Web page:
Don’t get me wrong I do love sport data and a good infographic. The emerging configurations of sport analytics are ripe for this kind of treatment. This series [embedded below] done by Todd Detwiler for the April 16 edition of ESPN The Magazine are particularly nice. But my 9-year-old son posed a key question while looking over my shoulder at these images. He asked: who won the game? It often takes youthful clarity to get to the heart of the matter.
But his question does make me wonder, what is all this data for? I fully understand that these infographics were constructed from estimates created by the ESPN’s Sport Science team from the Bulls/Magic game of January 9, 2012 to add “interest” to the page.
But my son’s question is also about the presentation of information and its contexts. Conceivably if you are reading the magazine you probably already know who won and lost, but these infographics do not seem to shed any light onto why Miami won. They function as statements about the machine-like physical outputs of LeBron James, Carlos Boozer, and Mario Chalmers and not necessarily about their play during the game. There is text built around the infographics, but that text is not related to or referenced in the data.
Several years ago while talking to Carolyn de la Peña about Science & Technology Studies, she commented that STS needed to move beyond thinking about race as “sprinkles on a cupcake.” That is intellectual candy, but not really central or the “cake” of investigation. Lately, I have begun to see sport infographics this way. They are either sprinkles, or even worse, being consumed as the cake.
For me this raises the question: is fandom becoming more about data and less about sport? I guess we are continuing to slide toward a world where sport is an entertainment product and not necessarily about victories and losses. Just look at the New York Knicks. It was the most profitable NBA team last year.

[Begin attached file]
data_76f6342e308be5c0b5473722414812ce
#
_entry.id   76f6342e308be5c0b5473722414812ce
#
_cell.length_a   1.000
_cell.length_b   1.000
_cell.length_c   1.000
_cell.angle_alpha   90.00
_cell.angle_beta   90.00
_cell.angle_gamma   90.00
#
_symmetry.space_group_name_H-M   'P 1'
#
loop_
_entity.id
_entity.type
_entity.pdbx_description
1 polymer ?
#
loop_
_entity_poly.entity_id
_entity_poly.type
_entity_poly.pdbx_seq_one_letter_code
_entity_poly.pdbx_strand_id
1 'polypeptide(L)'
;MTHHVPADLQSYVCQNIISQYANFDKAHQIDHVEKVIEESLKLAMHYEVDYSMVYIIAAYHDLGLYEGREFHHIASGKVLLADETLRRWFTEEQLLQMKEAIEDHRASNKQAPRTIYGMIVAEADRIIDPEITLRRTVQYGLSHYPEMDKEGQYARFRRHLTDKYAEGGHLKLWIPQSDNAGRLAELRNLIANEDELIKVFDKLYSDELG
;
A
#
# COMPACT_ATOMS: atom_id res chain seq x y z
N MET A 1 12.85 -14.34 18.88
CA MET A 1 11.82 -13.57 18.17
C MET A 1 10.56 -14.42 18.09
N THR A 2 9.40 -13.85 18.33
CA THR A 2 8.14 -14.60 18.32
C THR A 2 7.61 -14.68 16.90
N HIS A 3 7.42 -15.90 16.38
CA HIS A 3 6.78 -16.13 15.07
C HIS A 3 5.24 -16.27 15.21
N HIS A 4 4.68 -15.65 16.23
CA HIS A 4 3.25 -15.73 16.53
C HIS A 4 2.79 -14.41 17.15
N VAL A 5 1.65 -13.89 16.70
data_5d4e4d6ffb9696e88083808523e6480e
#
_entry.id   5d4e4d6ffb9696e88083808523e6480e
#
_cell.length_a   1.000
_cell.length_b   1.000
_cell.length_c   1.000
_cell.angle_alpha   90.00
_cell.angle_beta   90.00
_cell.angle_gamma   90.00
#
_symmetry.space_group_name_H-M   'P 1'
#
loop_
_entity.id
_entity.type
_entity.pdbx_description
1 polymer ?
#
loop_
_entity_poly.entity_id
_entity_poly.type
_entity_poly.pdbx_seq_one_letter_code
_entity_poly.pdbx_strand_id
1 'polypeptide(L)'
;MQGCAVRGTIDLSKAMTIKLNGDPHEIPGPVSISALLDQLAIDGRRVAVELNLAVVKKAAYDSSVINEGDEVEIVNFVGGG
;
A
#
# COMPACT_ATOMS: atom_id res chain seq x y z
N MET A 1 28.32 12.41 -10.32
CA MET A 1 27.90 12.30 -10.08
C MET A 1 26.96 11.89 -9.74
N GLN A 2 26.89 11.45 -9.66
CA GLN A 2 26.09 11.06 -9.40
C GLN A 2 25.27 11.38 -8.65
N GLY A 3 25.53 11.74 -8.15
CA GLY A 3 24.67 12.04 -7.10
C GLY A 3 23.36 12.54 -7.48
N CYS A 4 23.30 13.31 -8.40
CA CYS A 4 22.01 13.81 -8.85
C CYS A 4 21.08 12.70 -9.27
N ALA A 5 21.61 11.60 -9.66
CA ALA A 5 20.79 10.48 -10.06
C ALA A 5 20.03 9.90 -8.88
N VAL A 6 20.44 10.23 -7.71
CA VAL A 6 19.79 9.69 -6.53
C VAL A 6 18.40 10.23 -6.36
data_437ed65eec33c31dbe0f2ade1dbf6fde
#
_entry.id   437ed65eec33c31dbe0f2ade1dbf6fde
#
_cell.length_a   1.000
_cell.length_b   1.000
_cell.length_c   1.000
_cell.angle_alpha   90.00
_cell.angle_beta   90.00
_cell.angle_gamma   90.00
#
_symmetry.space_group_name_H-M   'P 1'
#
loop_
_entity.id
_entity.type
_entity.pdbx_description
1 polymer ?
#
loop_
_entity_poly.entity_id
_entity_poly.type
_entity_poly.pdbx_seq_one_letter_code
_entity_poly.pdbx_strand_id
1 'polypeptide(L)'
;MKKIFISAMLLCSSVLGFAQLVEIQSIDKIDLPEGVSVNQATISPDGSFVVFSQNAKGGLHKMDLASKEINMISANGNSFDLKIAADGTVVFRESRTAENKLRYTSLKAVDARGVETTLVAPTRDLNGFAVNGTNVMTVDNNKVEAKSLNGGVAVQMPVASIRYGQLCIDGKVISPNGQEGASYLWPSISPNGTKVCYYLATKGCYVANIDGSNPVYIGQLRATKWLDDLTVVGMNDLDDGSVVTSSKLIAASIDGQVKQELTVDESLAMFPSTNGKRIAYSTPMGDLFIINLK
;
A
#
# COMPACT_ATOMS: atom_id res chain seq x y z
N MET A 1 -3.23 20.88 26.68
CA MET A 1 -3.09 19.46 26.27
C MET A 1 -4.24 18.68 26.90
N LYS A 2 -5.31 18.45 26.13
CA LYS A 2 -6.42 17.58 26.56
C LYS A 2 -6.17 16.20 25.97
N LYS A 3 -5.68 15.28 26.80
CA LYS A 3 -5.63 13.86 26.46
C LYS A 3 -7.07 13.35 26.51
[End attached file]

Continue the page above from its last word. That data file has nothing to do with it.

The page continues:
I want the drive to analytics to tell us more about the game and the way it is played and less about the next tool, algorithm, or formula that will allow one to dominate a fantasy sports league, a coach to get the right package on the court, or management to draft the talented, but undiscovered, player. There is an important place for this work, but it would be nice to see more creative energy spent thinking about the ways digital tools can enhance my sensory experiences of the game in a way that excel sheets and exquisitely designed infographics cannot even imagine.
Mel Stanfill is a PhD candidate in the Institute of Communications Research at the University of Illinois at Urbana-Champaign. Stanfill’s work examines the changing relationship between media companies and their fans in the Internet era, considering both cult media fans and sports fans through representations of fans, the design of official websites for media properties (television shows, sports franchises, etc.), and interviews with media industry practitioners.
Rayvon Fouché is an associate professor of history and an associate professor at the Information Trust Institute at the University of Illinois at Urbana-Champaign. Fouché’s current book project examines the relationships between sport, science, and technology with an eye toward understanding what is at stake for sporting cultures when they define themselves by and against new and emerging scientific knowledge and technological artifacts.